• 7,672 caregivers in 11 communes are introduced to and given advice on the “Maternal and Child Health Monitoring book”
  • 3,135 caregivers and 88 village health workers are trained on skills to take care of newborns in the first 1,000 days
  • 1,481 children received micronutrients, leading to a reduced rate of malnourished children
  • 04 child-friendly clinics (03 at commune level and 01 at district level) were decorated with the participation of children
In addition, the project also achieved many remarkable results in improving the quality of antenatal and infant health care services and promoting maternal and child health and nutrition through interventions to improve health care knowledge in the community.
These results were shared at the Project Summary Workshop in June, organised by the People’s Committee of Kim Boi District and Tan Lac District in collaboration with ChildFund Vietnam. Participating were representatives from the Department of Health, Center for Disease Control in Hoa Binh province, the district’s Women’s Union, district health center, parents from project communes, etc.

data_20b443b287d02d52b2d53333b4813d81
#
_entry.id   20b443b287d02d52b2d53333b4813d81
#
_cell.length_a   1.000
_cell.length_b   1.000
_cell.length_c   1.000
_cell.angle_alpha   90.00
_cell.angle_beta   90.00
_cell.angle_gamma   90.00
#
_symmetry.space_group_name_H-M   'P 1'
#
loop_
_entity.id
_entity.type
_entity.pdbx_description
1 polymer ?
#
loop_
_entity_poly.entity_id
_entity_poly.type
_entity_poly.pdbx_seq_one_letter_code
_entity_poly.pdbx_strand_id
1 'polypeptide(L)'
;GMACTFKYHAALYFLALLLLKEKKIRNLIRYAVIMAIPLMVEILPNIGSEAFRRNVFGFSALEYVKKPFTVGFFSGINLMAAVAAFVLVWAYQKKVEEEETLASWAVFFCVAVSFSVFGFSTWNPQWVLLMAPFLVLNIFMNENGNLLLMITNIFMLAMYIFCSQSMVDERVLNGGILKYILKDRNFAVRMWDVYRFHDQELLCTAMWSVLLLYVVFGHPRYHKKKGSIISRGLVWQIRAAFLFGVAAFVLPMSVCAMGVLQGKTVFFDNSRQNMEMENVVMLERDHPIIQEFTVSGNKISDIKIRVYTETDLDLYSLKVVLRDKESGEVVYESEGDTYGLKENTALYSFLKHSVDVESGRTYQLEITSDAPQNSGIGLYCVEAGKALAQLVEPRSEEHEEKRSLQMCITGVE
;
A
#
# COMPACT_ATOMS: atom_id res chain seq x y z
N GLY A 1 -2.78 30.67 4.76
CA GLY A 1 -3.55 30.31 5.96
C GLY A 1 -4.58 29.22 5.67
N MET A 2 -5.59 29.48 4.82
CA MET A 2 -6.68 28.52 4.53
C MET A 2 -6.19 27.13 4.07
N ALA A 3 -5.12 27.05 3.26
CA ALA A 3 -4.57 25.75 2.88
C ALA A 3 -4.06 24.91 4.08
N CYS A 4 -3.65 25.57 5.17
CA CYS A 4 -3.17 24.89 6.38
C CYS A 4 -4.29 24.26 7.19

First year Review Workshop of the project “Ready for Primary School”

News by: Dinh Thi Thu Ha – Project Officer

At the end of June, the First year Review Workshop of the project “Ready for Primary School” was successfully held in Kim Boi district, Hoa Binh province. Attending were delegates from the Department of Education and Training…

At the end of June, the First year Review Workshop of the project “Ready for Primary School” was successfully held in Kim Boi district, Hoa Binh province.